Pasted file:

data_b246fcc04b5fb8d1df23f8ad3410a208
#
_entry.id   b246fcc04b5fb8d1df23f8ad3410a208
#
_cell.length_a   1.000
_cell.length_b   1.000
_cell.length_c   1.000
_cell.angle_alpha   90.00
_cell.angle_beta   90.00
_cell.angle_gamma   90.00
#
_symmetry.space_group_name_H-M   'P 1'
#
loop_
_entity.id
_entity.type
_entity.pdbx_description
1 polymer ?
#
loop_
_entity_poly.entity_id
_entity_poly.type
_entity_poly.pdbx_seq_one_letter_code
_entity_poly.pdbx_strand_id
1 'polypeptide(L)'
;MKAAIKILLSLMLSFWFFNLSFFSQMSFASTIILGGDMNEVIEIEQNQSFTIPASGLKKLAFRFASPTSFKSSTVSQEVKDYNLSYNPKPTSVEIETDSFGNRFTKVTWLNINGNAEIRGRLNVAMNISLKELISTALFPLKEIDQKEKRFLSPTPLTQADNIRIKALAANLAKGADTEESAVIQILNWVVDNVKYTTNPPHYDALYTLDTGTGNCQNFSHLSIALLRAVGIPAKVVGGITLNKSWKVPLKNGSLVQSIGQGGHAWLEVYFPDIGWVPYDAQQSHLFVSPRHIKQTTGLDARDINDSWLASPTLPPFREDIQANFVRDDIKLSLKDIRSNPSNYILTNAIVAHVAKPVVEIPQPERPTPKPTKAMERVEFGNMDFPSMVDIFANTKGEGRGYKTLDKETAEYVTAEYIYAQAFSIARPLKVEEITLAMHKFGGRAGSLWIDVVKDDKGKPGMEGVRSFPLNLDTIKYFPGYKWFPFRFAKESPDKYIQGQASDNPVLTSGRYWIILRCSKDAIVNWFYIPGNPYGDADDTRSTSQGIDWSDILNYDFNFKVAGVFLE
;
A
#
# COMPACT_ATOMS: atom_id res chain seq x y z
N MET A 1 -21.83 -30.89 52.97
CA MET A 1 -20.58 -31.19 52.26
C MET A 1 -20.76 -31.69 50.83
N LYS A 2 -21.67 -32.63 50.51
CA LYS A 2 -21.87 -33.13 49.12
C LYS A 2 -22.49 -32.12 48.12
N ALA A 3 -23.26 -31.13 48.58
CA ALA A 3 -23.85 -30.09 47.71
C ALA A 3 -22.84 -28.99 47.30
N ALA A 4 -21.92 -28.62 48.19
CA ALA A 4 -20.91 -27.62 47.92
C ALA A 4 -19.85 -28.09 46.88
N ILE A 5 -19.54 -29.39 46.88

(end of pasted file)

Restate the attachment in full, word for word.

data_b246fcc04b5fb8d1df23f8ad3410a208
#
_entry.id   b246fcc04b5fb8d1df23f8ad3410a208
#
_cell.length_a   1.000
_cell.length_b   1.000
_cell.length_c   1.000
_cell.angle_alpha   90.00
_cell.angle_beta   90.00
_cell.angle_gamma   90.00
#
_symmetry.space_group_name_H-M   'P 1'
#
loop_
_entity.id
_entity.type
_entity.pdbx_description
1 polymer ?
#
loop_
_entity_poly.entity_id
_entity_poly.type
_entity_poly.pdbx_seq_one_letter_code
_entity_poly.pdbx_strand_id
1 'polypeptide(L)'
;MKAAIKILLSLMLSFWFFNLSFFSQMSFASTIILGGDMNEVIEIEQNQSFTIPASGLKKLAFRFASPTSFKSSTVSQEVKDYNLSYNPKPTSVEIETDSFGNRFTKVTWLNINGNAEIRGRLNVAMNISLKELISTALFPLKEIDQKEKRFLSPTPLTQADNIRIKALAANLAKGADTEESAVIQILNWVVDNVKYTTNPPHYDALYTLDTGTGNCQNFSHLSIALLRAVGIPAKVVGGITLNKSWKVPLKNGSLVQSIGQGGHAWLEVYFPDIGWVPYDAQQSHLFVSPRHIKQTTGLDARDINDSWLASPTLPPFREDIQANFVRDDIKLSLKDIRSNPSNYILTNAIVAHVAKPVVEIPQPERPTPKPTKAMERVEFGNMDFPSMVDIFANTKGEGRGYKTLDKETAEYVTAEYIYAQAFSIARPLKVEEITLAMHKFGGRAGSLWIDVVKDDKGKPGMEGVRSFPLNLDTIKYFPGYKWFPFRFAKESPDKYIQGQASDNPVLTSGRYWIILRCSKDAIVNWFYIPGNPYGDADDTRSTSQGIDWSDILNYDFNFKVAGVFLE
;
A
#
# COMPACT_ATOMS: atom_id res chain seq x y z
N MET A 1 -21.83 -30.89 52.97
CA MET A 1 -20.58 -31.19 52.26
C MET A 1 -20.76 -31.69 50.83
N LYS A 2 -21.67 -32.63 50.51
CA LYS A 2 -21.87 -33.13 49.12
C LYS A 2 -22.49 -32.12 48.12
N ALA A 3 -23.26 -31.13 48.58
CA ALA A 3 -23.85 -30.09 47.71
C ALA A 3 -22.84 -28.99 47.30
N ALA A 4 -21.92 -28.62 48.19
CA ALA A 4 -20.91 -27.62 47.92
C ALA A 4 -19.85 -28.09 46.88
N ILE A 5 -19.54 -29.39 46.88